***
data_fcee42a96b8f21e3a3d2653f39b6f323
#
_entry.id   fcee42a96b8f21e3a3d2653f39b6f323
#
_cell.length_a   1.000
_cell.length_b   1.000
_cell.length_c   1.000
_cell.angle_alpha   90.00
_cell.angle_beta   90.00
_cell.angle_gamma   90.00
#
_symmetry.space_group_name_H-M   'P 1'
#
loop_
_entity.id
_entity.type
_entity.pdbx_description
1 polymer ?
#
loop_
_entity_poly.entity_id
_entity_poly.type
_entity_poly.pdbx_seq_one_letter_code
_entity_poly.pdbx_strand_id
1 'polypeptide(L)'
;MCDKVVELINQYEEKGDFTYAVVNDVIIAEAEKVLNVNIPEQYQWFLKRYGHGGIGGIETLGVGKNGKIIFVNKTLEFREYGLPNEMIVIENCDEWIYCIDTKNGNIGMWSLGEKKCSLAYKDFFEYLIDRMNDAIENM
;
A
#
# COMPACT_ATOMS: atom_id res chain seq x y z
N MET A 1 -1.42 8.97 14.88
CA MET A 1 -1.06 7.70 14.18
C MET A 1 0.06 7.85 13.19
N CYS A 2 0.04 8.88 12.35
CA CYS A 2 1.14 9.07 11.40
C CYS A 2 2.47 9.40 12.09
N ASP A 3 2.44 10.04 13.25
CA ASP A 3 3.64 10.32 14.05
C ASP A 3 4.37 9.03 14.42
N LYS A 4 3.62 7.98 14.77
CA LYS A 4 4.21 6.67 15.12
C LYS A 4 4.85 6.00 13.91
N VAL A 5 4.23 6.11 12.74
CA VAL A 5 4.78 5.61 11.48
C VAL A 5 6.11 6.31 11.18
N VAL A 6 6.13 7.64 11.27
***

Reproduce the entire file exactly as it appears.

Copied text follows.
data_fcee42a96b8f21e3a3d2653f39b6f323
#
_entry.id   fcee42a96b8f21e3a3d2653f39b6f323
#
_cell.length_a   1.000
_cell.length_b   1.000
_cell.length_c   1.000
_cell.angle_alpha   90.00
_cell.angle_beta   90.00
_cell.angle_gamma   90.00
#
_symmetry.space_group_name_H-M   'P 1'
#
loop_
_entity.id
_entity.type
_entity.pdbx_description
1 polymer ?
#
loop_
_entity_poly.entity_id
_entity_poly.type
_entity_poly.pdbx_seq_one_letter_code
_entity_poly.pdbx_strand_id
1 'polypeptide(L)'
;MCDKVVELINQYEEKGDFTYAVVNDVIIAEAEKVLNVNIPEQYQWFLKRYGHGGIGGIETLGVGKNGKIIFVNKTLEFREYGLPNEMIVIENCDEWIYCIDTKNGNIGMWSLGEKKCSLAYKDFFEYLIDRMNDAIENM
;
A
#
# COMPACT_ATOMS: atom_id res chain seq x y z
N MET A 1 -1.42 8.97 14.88
CA MET A 1 -1.06 7.70 14.18
C MET A 1 0.06 7.85 13.19
N CYS A 2 0.04 8.88 12.35
CA CYS A 2 1.14 9.07 11.40
C CYS A 2 2.47 9.40 12.09
N ASP A 3 2.44 10.04 13.25
CA ASP A 3 3.64 10.32 14.05
C ASP A 3 4.37 9.03 14.42
N LYS A 4 3.62 7.98 14.77
CA LYS A 4 4.21 6.67 15.12
C LYS A 4 4.85 6.00 13.91
N VAL A 5 4.23 6.11 12.74
CA VAL A 5 4.78 5.61 11.48
C VAL A 5 6.11 6.31 11.18
N VAL A 6 6.13 7.64 11.27